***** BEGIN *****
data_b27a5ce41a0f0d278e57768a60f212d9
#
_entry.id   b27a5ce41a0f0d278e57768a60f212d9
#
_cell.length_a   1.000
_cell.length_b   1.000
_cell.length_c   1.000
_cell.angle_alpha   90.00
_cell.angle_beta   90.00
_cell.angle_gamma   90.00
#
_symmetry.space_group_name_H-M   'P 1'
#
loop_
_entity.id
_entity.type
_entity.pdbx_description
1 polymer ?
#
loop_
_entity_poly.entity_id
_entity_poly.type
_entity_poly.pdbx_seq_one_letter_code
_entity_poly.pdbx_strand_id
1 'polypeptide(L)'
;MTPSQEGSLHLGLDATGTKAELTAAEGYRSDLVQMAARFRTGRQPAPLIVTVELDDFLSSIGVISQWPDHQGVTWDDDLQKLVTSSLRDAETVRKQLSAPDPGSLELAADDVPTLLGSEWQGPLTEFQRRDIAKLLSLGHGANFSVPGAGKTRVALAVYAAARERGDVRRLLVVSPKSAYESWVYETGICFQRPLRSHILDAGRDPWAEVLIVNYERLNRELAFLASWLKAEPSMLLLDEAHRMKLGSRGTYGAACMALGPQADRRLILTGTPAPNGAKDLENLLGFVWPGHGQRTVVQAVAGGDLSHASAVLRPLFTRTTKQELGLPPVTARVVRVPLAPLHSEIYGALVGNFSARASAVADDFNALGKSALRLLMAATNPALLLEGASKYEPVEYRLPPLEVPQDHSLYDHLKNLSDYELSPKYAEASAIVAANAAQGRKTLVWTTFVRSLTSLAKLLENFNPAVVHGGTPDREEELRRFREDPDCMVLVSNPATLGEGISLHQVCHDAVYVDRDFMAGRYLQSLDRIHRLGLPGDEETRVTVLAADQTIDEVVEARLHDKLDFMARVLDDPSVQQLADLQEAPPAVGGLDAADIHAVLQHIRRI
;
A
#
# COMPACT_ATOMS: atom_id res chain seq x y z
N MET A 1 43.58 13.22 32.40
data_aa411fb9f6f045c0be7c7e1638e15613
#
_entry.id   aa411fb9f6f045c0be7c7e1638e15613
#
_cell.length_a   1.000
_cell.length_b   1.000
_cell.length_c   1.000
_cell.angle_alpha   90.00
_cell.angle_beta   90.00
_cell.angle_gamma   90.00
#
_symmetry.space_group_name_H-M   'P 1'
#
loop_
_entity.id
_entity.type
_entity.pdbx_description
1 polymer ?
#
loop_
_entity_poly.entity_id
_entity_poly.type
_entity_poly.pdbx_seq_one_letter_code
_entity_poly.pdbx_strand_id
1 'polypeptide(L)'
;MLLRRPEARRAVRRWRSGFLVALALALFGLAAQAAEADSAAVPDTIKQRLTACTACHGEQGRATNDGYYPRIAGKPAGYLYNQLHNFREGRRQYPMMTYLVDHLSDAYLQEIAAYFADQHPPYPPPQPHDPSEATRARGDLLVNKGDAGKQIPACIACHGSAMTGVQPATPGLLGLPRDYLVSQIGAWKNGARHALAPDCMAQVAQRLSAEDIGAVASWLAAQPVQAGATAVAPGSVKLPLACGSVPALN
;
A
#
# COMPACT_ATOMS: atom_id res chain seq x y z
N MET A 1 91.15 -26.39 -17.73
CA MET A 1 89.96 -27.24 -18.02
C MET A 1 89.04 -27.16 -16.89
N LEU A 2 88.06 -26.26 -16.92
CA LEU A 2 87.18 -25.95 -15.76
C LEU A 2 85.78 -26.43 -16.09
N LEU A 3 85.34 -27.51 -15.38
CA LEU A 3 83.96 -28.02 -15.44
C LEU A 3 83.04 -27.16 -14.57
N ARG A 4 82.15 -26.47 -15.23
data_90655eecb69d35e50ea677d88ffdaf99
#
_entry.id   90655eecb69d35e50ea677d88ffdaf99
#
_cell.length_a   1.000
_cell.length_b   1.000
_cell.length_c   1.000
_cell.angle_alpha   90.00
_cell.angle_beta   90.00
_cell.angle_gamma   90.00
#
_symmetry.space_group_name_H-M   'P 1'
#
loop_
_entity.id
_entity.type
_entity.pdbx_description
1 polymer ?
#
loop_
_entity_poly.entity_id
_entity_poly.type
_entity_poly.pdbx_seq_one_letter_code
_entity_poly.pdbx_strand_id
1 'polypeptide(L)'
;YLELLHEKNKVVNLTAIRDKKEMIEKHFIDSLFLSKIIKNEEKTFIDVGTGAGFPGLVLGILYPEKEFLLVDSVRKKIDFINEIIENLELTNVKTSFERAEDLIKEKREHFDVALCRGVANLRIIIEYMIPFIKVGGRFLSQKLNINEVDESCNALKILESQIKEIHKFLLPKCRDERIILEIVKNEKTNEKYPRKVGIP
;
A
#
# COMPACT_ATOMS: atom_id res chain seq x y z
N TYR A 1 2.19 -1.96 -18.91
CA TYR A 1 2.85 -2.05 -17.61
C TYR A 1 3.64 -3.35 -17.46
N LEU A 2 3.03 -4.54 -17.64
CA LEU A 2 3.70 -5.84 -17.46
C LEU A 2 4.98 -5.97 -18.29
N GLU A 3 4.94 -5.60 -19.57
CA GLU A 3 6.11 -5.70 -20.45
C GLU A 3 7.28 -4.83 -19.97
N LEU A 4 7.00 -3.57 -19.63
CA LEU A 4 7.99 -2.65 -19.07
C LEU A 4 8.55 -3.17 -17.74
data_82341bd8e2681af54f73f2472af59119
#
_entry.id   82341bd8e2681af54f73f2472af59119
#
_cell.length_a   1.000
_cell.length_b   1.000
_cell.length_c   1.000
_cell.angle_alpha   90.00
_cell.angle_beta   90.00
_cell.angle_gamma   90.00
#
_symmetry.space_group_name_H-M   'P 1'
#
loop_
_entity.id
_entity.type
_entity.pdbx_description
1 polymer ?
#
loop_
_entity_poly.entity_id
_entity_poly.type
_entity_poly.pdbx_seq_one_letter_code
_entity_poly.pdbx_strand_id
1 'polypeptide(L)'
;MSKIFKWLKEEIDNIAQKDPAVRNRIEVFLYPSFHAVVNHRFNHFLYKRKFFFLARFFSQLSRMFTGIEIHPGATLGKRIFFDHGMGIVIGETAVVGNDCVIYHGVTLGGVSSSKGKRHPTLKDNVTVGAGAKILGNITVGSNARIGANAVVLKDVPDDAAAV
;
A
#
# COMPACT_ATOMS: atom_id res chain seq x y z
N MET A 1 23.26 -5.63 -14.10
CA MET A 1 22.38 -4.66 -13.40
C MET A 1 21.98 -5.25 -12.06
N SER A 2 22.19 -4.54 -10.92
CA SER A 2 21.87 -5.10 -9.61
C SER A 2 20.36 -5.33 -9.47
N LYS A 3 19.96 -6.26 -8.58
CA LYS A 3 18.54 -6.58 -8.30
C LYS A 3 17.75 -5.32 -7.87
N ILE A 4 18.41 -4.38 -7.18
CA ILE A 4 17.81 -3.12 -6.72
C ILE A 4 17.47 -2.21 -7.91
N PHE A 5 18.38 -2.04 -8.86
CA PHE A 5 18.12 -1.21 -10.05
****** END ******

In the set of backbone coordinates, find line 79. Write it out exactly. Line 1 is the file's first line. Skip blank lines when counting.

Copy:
_cell.angle_alpha   90.00